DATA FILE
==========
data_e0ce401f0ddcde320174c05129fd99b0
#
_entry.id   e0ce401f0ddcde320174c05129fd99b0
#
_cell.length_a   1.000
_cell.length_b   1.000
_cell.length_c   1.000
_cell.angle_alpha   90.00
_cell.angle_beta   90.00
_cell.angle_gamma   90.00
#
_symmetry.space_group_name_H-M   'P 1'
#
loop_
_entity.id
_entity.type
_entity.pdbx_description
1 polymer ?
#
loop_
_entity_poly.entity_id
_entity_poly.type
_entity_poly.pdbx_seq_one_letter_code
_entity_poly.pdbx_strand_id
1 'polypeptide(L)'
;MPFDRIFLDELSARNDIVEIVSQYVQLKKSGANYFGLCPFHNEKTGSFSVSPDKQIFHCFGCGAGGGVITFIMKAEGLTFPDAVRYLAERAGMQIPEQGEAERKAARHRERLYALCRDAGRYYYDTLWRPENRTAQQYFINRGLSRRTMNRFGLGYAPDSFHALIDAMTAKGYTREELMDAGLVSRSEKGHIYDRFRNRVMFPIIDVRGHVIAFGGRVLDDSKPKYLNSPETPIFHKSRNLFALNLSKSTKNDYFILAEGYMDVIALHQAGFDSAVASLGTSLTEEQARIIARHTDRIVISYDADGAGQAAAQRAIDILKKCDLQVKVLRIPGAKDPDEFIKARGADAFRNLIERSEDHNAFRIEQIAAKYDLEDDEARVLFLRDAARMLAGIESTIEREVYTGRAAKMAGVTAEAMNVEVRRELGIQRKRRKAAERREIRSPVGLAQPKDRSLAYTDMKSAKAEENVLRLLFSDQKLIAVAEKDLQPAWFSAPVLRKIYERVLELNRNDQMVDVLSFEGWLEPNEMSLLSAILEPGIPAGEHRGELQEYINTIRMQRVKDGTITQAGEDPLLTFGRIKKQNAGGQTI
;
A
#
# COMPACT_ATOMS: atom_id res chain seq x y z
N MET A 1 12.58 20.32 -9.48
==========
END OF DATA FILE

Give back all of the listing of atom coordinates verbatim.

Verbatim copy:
data_e0ce401f0ddcde320174c05129fd99b0
#
_entry.id   e0ce401f0ddcde320174c05129fd99b0
#
_cell.length_a   1.000
_cell.length_b   1.000
_cell.length_c   1.000
_cell.angle_alpha   90.00
_cell.angle_beta   90.00
_cell.angle_gamma   90.00
#
_symmetry.space_group_name_H-M   'P 1'
#
loop_
_entity.id
_entity.type
_entity.pdbx_description
1 polymer ?
#
loop_
_entity_poly.entity_id
_entity_poly.type
_entity_poly.pdbx_seq_one_letter_code
_entity_poly.pdbx_strand_id
1 'polypeptide(L)'
;MPFDRIFLDELSARNDIVEIVSQYVQLKKSGANYFGLCPFHNEKTGSFSVSPDKQIFHCFGCGAGGGVITFIMKAEGLTFPDAVRYLAERAGMQIPEQGEAERKAARHRERLYALCRDAGRYYYDTLWRPENRTAQQYFINRGLSRRTMNRFGLGYAPDSFHALIDAMTAKGYTREELMDAGLVSRSEKGHIYDRFRNRVMFPIIDVRGHVIAFGGRVLDDSKPKYLNSPETPIFHKSRNLFALNLSKSTKNDYFILAEGYMDVIALHQAGFDSAVASLGTSLTEEQARIIARHTDRIVISYDADGAGQAAAQRAIDILKKCDLQVKVLRIPGAKDPDEFIKARGADAFRNLIERSEDHNAFRIEQIAAKYDLEDDEARVLFLRDAARMLAGIESTIEREVYTGRAAKMAGVTAEAMNVEVRRELGIQRKRRKAAERREIRSPVGLAQPKDRSLAYTDMKSAKAEENVLRLLFSDQKLIAVAEKDLQPAWFSAPVLRKIYERVLELNRNDQMVDVLSFEGWLEPNEMSLLSAILEPGIPAGEHRGELQEYINTIRMQRVKDGTITQAGEDPLLTFGRIKKQNAGGQTI
;
A
#
# COMPACT_ATOMS: atom_id res chain seq x y z
N MET A 1 12.58 20.32 -9.48